This morning, John McCain kicked off a campaign event in Wisconsin, the focus of which “will be women in business and the economic challenges they f
This morning, John McCain kicked off a campaign event in Wisconsin, the focus of which “will be women in business and the economic challenges they face.”
It makes sense that McCain would target women voters, who, if polls are any indication, prefer Barack Obama by a fairly strong margin. But I don’t think McCain appreciates just how awkward his outreach to women is going to be.
This week, Carly Fiorina, a leading McCain advisor/surrogate and the Republican National Committee’s “Victory Chairman,” was discussing consumer-driven health insurance when she proposed “a real, live example which I’ve been hearing a lot about from women: There are many health insurance plans that will cover Viagra but won’t cover birth-control medication. Those women would like a choice.”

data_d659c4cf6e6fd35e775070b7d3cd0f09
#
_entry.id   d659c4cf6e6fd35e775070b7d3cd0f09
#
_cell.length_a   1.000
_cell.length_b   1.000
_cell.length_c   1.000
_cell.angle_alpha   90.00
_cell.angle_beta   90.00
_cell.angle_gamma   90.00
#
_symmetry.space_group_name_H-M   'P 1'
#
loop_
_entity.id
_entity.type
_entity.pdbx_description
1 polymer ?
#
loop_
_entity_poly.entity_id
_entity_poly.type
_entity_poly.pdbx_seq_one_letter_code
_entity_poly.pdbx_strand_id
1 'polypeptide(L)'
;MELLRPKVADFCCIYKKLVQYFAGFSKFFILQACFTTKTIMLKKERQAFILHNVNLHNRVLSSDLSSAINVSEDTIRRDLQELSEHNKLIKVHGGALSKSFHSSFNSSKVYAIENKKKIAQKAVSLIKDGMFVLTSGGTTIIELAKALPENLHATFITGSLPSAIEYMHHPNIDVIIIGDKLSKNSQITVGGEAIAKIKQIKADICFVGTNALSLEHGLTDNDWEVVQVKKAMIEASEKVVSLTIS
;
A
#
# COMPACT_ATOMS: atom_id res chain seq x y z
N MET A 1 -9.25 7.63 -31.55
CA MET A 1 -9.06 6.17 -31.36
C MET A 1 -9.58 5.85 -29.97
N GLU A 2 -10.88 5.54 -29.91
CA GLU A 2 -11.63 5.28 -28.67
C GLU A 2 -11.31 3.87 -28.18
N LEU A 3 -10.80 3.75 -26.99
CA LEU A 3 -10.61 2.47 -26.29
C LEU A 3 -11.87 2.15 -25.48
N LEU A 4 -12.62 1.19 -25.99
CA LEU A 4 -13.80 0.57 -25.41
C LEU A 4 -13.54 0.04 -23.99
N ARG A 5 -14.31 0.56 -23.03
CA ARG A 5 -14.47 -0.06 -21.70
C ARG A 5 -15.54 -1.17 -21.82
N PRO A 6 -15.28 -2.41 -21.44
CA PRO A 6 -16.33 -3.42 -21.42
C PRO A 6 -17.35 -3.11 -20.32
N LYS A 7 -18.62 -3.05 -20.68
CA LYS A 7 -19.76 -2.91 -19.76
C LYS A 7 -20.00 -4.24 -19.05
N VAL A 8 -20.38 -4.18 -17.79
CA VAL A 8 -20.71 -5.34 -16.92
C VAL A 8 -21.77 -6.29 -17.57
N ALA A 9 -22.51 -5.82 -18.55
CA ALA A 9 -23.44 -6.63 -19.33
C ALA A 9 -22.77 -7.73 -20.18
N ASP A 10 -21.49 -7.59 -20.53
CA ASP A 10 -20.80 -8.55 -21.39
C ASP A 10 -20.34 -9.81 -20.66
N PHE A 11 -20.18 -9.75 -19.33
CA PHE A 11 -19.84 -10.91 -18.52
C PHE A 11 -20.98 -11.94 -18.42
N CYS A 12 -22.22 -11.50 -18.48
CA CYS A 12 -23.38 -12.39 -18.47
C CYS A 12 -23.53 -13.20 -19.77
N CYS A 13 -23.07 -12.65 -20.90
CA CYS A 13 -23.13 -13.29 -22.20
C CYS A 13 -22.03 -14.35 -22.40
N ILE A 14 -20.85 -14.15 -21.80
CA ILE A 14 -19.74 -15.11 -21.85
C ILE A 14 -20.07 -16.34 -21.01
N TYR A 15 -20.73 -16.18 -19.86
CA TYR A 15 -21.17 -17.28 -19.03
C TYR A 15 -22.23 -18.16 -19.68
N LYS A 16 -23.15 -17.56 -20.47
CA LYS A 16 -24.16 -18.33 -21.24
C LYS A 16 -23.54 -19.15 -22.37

On Wednesday afternoon, a reporter asked McCain if he agrees with his top advisor, and the senator was hopelessly, embarrassingly lost. On MSNBC last night, Rachael Maddow and The Nation’s Chris Hayes highlighted just how big a headache this is becoming for McCain.
Of all the embarrassments McCain has had this week — and there have been many (more on this later) — I thought calling Social Security a “disgrace” would be the one that stuck. But there’s just something hilarious about watching McCain squirm.
Nico Pitney had an important item last night on the political consequences of all of this.